The Promise of Restorative Justice: Reduced Pressure on Courts, Reduced Recidivism, Increased Public Trust in the Rule of Law

Article by Mark Goodner

Based on a September 27, 2016 presentation by Professor Johannes Wheeldon or Norwich University and Honorable David Suntag of Vermont Superior Court.

In a thought provoking session at NASJE’s 2016 Annual Conference in Burlington, Vermont, Dr. Johannes Wheeldon and the Honorable David Suntag offered the underlying premises of restorative justice — while attempting to respond to criminal acts, the justice system itself causes harm, and the participation of those in the justice system is often limited to hiring a lawyer to navigate complex procedures. This lack of participation by those whose lives are affected leads to a default society. Restorative justice, on the other hand, demands meaningful participation and affords an opportunity to articulate our needs. This healthy communication forms a foundation for strong, cohesive communities where the best crime prevention exists largely thanks to the use of informal social controls.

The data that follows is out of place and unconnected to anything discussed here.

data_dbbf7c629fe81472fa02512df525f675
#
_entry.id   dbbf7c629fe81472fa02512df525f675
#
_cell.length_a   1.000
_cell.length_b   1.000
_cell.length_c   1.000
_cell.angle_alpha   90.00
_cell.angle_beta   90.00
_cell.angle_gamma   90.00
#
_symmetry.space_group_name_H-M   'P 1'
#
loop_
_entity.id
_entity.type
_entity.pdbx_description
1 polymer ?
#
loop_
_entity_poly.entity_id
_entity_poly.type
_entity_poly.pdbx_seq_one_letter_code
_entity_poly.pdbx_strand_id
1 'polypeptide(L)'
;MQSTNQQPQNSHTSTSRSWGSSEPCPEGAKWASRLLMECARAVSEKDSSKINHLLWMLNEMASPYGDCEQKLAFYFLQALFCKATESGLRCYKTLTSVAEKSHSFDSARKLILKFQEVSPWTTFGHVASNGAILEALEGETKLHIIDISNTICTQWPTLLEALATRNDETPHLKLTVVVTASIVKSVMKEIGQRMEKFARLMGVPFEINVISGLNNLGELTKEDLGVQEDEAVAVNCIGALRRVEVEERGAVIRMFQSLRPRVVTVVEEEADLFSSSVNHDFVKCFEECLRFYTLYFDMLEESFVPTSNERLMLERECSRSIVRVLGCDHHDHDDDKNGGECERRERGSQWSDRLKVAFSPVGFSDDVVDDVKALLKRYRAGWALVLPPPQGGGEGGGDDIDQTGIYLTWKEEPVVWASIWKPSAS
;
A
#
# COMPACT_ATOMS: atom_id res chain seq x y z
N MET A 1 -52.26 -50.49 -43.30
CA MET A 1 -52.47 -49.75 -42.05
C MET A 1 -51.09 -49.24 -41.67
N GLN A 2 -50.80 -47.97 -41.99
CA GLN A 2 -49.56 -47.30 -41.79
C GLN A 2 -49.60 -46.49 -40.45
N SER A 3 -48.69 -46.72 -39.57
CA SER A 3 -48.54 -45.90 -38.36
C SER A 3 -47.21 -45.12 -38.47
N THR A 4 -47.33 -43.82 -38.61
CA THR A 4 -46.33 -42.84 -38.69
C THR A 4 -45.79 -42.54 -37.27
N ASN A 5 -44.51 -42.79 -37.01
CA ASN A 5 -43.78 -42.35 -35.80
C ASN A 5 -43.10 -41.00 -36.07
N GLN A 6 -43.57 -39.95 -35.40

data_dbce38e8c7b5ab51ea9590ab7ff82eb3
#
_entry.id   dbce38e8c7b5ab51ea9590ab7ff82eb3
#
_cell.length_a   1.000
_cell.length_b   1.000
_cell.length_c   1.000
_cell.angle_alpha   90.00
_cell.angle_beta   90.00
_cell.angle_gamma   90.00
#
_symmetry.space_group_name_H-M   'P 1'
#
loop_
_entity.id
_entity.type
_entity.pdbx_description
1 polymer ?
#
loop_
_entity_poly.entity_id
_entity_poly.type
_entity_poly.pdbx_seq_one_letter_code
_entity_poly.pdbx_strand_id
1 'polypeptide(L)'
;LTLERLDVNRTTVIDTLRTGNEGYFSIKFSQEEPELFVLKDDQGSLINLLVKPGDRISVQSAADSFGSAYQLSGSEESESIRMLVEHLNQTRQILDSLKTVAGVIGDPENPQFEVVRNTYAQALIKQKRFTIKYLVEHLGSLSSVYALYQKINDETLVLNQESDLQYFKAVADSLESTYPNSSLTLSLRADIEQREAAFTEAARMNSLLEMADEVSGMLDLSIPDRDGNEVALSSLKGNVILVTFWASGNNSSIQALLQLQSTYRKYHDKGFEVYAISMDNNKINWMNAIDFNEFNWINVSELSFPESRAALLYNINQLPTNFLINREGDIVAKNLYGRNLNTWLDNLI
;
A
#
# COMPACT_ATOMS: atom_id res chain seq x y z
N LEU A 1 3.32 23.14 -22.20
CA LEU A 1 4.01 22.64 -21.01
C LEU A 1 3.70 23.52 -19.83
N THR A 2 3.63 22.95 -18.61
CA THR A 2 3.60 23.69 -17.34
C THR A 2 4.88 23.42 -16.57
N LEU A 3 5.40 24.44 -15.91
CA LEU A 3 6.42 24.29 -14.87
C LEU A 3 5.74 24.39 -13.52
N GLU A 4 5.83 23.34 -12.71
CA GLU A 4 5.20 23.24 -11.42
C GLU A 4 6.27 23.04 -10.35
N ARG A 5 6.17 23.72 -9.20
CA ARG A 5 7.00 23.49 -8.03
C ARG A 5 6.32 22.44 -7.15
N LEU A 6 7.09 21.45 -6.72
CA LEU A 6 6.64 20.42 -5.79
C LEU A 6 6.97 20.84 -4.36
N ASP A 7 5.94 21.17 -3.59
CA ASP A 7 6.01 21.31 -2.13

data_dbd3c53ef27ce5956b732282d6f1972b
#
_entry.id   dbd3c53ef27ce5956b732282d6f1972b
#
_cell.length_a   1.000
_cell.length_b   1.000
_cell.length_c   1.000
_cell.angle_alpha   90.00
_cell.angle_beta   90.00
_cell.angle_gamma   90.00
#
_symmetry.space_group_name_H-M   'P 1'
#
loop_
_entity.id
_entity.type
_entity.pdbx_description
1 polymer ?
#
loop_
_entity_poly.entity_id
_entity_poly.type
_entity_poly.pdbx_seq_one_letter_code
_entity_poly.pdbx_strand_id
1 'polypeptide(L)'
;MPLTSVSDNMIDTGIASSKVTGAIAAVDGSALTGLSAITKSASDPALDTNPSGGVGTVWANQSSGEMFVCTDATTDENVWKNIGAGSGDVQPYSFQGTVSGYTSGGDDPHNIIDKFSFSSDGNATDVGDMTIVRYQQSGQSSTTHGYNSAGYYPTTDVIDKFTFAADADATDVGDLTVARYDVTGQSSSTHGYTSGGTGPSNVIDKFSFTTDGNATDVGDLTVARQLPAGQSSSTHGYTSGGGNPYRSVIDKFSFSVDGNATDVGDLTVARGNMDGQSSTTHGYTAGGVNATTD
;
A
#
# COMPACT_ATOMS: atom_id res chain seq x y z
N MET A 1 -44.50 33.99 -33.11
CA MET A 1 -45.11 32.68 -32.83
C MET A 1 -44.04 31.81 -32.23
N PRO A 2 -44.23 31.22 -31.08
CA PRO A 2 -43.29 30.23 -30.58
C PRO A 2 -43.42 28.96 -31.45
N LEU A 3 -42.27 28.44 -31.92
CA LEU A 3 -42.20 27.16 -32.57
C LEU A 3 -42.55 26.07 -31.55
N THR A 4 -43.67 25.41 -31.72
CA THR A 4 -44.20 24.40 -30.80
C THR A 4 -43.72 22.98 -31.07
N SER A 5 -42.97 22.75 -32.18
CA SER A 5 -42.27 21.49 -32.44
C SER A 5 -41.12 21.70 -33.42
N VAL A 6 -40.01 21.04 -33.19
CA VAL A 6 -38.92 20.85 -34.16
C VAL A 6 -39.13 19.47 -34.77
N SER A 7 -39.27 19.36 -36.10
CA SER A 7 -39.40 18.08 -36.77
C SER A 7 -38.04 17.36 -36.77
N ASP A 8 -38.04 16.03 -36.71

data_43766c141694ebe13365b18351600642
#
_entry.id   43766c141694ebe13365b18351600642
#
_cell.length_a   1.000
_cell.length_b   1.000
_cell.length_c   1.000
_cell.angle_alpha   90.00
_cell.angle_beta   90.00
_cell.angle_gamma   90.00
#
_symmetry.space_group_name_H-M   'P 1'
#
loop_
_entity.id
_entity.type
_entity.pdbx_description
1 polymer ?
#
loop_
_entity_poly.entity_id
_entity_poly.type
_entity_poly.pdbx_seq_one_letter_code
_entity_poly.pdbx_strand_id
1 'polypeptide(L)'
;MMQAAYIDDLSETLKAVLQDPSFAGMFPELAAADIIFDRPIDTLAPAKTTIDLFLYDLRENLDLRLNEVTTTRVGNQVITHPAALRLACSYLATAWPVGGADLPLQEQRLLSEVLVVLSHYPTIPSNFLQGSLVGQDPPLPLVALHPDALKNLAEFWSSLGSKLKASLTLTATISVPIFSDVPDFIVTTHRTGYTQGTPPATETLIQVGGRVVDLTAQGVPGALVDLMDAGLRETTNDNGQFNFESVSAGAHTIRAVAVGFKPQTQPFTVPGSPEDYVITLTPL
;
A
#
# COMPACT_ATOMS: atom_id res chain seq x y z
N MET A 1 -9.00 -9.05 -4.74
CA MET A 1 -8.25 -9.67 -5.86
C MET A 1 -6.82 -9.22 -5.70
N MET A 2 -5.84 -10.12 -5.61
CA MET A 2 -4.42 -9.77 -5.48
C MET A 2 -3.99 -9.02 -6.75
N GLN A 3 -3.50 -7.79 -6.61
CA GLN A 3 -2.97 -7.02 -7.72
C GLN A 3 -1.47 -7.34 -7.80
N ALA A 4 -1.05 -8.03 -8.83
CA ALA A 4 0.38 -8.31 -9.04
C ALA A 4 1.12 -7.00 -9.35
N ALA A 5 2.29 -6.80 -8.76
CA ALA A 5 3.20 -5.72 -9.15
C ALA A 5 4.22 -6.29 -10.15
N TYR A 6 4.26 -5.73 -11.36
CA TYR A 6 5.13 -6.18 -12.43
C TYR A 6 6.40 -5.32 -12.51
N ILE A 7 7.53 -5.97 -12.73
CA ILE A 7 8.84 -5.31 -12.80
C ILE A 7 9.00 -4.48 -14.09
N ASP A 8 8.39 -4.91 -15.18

The instructors explained that while restorative justice had multiple definitions as well as numerous variations, the theory emphasizes repairing the harm caused or revealed by criminal behavior. The harm is not a mere violation of a criminal law or the defiance of governmental authority; crime’s harm is a disruption in a relationship between three parties: the victim; the offender; and the community. In recognizing the harm to the victim and the community, the primary goals of restorative justice are to restore the victim and the community, repair harms, and rebuild the disrupted relationships. These goals are best attained when the government surrenders its monopoly over responses to crime, all the stakeholders participate in determining what happens focused most intently on the needs of the victim and community as opposed to the offender’s needs or culpability, dangers the offender presents, or the offender’s criminal history.

Wheeldon and Suntag provided evidence that implementation of restorative justice efforts shows measurable results, leading us to consider how best to capture its promise with broadened use. Specifically, evidence shows that restorative justice can substantially reduce repeat offending, reduce victims’ post-traumatic stress symptoms, and provide increased satisfaction to both victims and offenders. Further, restorative justice lessens the desire for victims of crime to seek violent revenge and reduces the costs of a traditional criminal justice system. More information on the promise of restorative justice can be found in the member area of nasje.org. The materials list several resources for further academic reading, as well as the successful results of restorative justice used by Judge Suntag in the Vermont Integrated Domestic Violence Docket Experiment.